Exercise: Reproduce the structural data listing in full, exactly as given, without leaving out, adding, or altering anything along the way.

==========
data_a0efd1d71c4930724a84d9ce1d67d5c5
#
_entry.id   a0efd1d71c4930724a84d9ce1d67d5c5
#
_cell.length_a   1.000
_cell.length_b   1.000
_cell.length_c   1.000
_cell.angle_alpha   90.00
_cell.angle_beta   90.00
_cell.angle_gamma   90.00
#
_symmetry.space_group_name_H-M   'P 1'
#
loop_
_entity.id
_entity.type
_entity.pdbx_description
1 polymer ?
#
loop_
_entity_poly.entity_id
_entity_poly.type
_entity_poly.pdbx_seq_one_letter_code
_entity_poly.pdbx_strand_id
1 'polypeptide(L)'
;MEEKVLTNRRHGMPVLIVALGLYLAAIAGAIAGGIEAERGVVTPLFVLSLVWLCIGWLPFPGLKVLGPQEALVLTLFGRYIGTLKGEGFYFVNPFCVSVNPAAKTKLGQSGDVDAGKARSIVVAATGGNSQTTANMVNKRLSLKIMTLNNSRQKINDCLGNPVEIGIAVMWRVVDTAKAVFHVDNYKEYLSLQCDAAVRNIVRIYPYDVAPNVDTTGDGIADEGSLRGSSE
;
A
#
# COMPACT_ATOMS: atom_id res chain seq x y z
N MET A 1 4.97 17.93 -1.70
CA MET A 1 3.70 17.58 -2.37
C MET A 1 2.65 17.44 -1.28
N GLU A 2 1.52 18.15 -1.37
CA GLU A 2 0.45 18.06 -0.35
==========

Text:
data_a0efd1d71c4930724a84d9ce1d67d5c5
#
_entry.id   a0efd1d71c4930724a84d9ce1d67d5c5
#
_cell.length_a   1.000
_cell.length_b   1.000
_cell.length_c   1.000
_cell.angle_alpha   90.00
_cell.angle_beta   90.00
_cell.angle_gamma   90.00
#
_symmetry.space_group_name_H-M   'P 1'
#
loop_
_entity.id
_entity.type
_entity.pdbx_description
1 polymer ?
#
loop_
_entity_poly.entity_id
_entity_poly.type
_entity_poly.pdbx_seq_one_letter_code
_entity_poly.pdbx_strand_id
1 'polypeptide(L)'
;MEEKVLTNRRHGMPVLIVALGLYLAAIAGAIAGGIEAERGVVTPLFVLSLVWLCIGWLPFPGLKVLGPQEALVLTLFGRYIGTLKGEGFYFVNPFCVSVNPAAKTKLGQSGDVDAGKARSIVVAATGGNSQTTANMVNKRLSLKIMTLNNSRQKINDCLGNPVEIGIAVMWRVVDTAKAVFHVDNYKEYLSLQCDAAVRNIVRIYPYDVAPNVDTTGDGIADEGSLRGSSE
;
A
#
# COMPACT_ATOMS: atom_id res chain seq x y z
N MET A 1 4.97 17.93 -1.70
CA MET A 1 3.70 17.58 -2.37
C MET A 1 2.65 17.44 -1.28
N GLU A 2 1.52 18.15 -1.37
CA GLU A 2 0.45 18.06 -0.35